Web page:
Millennium Post

DNA analysis used for identification of confiscated gall bladders

Kolkata: In a classical case of species identification through DNA analysis, the Zoological Survey of India (ZSI) has found that suspected bear gall bladders confiscated by the state Forest department actually belonged to a sambar dear and a cattle.

The Zoological Survey of India recently received three gall bladders suspected to be of Asiatic Black Bear from the state Forest department seeking technical inputs on species identification to prosecute the case in the court of law for the implementation of the Wildlife (Protection) Act, 1972 of India.

However, it was found that two of the gall bladders were of Sambar deer while the other one was that of a


Emerging illegal trade of bear bile and body parts is a threat to the wild populations of Asian bear species. Many times similar products mimicking bear gall bladders are sold in the markets and consumers are fooled as they purchase fake products.

"This indicates the proliferating demand of bear gall bladders in the grey market and in the lack of appropriate supply, poachers kill any species readily available extract their gall bladders and sell them to the illegal grey market," said Mukesh Thakur, of the Centre for DNA Taxonomy, he Zoological Survey of India.

Apart from Thakur, Gul Jabin, Sujeet K. Singh, Avijit Ghosh and Shambadeb Basu were involved in the study under the leadership of he Zoological Survey of India director Kailash Chandra.

The illegal practices of killing of less conservation priority wildlife do collateral damages to the lesser known species by increasing risk of local extinction from the wild.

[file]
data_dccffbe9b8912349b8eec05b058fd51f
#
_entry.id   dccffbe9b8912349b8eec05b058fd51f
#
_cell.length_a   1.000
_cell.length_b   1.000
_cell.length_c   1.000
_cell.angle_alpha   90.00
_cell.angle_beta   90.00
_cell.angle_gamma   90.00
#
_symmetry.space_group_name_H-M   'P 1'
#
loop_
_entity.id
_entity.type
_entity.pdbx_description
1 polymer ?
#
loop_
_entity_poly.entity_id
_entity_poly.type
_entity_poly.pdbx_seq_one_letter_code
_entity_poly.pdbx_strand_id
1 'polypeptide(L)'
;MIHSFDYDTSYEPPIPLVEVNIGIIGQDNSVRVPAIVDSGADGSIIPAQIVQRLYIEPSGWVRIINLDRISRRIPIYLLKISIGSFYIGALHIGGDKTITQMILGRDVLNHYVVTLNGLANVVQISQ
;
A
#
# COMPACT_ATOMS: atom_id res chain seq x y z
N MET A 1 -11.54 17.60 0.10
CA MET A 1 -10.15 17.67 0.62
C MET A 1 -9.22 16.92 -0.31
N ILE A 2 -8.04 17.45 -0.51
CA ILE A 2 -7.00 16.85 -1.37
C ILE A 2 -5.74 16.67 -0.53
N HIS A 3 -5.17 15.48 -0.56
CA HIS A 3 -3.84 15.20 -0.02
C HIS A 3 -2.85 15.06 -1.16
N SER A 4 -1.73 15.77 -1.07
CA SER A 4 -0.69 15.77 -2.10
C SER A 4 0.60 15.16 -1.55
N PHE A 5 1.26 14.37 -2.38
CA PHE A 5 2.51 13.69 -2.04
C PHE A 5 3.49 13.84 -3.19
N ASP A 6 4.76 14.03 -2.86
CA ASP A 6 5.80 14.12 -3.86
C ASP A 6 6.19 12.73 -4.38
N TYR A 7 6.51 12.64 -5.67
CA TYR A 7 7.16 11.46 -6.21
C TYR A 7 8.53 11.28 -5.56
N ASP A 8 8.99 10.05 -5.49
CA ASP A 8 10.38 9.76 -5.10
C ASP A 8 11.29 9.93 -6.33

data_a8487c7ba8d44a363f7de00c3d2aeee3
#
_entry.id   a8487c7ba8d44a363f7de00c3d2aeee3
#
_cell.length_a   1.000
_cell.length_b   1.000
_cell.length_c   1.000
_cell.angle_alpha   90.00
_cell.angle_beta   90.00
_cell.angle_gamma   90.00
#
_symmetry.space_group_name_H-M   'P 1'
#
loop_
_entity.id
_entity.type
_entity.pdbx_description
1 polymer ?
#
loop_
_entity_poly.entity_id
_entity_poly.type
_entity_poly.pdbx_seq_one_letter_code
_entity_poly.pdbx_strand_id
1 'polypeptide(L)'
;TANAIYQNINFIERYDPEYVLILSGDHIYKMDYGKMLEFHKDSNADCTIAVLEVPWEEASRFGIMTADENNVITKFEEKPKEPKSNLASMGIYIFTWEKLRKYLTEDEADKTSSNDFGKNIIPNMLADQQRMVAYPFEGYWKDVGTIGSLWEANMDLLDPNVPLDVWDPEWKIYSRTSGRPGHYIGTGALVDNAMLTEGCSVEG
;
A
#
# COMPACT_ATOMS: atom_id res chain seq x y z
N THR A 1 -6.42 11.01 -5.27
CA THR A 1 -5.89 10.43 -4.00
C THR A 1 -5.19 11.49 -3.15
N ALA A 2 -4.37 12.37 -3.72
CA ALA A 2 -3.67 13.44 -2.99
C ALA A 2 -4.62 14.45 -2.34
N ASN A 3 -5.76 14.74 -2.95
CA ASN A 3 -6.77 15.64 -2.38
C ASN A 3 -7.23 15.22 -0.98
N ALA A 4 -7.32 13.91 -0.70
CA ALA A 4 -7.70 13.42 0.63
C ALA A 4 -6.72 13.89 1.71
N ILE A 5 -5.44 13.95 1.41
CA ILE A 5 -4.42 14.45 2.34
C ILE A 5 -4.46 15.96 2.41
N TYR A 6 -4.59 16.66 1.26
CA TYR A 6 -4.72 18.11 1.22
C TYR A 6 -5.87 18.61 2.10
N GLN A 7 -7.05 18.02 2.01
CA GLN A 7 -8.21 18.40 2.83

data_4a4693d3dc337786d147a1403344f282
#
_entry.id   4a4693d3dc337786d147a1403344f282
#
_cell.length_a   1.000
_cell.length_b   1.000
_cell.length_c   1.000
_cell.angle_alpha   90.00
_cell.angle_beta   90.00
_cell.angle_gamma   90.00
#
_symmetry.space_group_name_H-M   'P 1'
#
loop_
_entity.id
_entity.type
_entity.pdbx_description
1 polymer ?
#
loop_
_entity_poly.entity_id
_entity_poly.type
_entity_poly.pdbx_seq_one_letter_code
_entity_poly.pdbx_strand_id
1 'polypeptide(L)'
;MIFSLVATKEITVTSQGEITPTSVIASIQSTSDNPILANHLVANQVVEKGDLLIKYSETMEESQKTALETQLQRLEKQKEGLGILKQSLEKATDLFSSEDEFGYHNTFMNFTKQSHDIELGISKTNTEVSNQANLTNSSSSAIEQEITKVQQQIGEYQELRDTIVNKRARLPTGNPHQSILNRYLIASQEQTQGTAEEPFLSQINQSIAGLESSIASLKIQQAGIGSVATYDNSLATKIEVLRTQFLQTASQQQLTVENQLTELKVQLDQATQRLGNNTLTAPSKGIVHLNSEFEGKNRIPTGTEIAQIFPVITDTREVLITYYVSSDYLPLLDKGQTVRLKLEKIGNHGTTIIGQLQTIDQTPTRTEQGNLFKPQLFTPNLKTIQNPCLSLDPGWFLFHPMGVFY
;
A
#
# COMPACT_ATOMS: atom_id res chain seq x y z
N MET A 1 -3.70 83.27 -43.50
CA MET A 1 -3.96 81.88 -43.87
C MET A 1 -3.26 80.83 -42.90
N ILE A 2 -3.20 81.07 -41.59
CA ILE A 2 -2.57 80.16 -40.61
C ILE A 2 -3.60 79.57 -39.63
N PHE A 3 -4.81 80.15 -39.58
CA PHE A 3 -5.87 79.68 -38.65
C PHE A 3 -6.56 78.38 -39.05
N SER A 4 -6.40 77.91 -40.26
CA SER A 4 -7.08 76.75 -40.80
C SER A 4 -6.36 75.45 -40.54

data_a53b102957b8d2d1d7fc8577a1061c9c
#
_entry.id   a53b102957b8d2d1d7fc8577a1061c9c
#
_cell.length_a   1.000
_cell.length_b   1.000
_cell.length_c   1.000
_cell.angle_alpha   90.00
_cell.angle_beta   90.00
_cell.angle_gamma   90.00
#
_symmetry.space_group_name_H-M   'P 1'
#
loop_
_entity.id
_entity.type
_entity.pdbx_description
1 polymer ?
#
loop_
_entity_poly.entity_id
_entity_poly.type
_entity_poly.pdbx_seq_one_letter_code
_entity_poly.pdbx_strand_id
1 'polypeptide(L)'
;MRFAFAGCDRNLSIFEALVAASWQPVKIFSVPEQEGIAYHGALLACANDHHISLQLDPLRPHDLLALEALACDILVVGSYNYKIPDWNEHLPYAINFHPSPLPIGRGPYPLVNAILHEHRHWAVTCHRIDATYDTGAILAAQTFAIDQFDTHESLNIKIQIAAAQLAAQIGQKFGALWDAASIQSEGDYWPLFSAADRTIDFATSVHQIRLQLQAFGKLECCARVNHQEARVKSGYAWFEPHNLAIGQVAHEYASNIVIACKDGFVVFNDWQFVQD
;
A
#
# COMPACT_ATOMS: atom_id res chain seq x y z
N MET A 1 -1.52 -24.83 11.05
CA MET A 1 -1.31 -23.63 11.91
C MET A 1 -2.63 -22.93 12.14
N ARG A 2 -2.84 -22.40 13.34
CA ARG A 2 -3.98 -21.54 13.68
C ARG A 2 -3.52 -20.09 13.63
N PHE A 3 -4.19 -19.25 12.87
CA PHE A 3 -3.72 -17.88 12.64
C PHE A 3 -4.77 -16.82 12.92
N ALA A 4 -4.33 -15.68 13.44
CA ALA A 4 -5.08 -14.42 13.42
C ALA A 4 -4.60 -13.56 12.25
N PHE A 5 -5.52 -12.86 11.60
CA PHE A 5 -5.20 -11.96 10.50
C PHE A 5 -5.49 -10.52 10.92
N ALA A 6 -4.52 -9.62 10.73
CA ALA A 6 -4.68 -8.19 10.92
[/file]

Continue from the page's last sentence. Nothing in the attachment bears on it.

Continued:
Furthermore, among the different illegally traded species, free-ranging wild bears are poached for the demand of their gall bladder, pelt and paws. Among eight species of bear that are distributed across the world except for Africa, Australia and Antartica, four species, i.e. brown bear (Ursus arctos), Asiatic black bear (Ursus thibetanus), sloth bear (Melursus ursinus) and sun bear (Helarctos malayanus) are known to be distributed in the country.

In India, bile extracted from the bear gall bladders are mostly used by the Shoka tribe in the beliefs of curing several diseases.

It also gets illegally smuggled to China for their demand in the Traditional Chinese Medicine (TCM) to cure various ailments, such as fever, gall stones, liver problems, heart disease, and eye irritation.

Bear bile sells at a huge price in the international market and cross-border trafficking of the same through Uttarakhand to Nepal and China is common. Two of the four species of bears in India are listed as vulnerable (Asiatic black bear and sloth bear) by the International Union for Conservation of Nature. All the four species of bears have been given utmost conservation priority and listed as Schedule-I under the Wildlife (Protection) Act 1972 of India.

"The use of molecular technologies and barcoding in wildlife forensic has shown applicability in

identifying species even from the morphologically altered or disfigured specimens.

This will assist law enforcement agencies in apprehending the criminal and implementation of wildlife acts and laws in a stringent manner.

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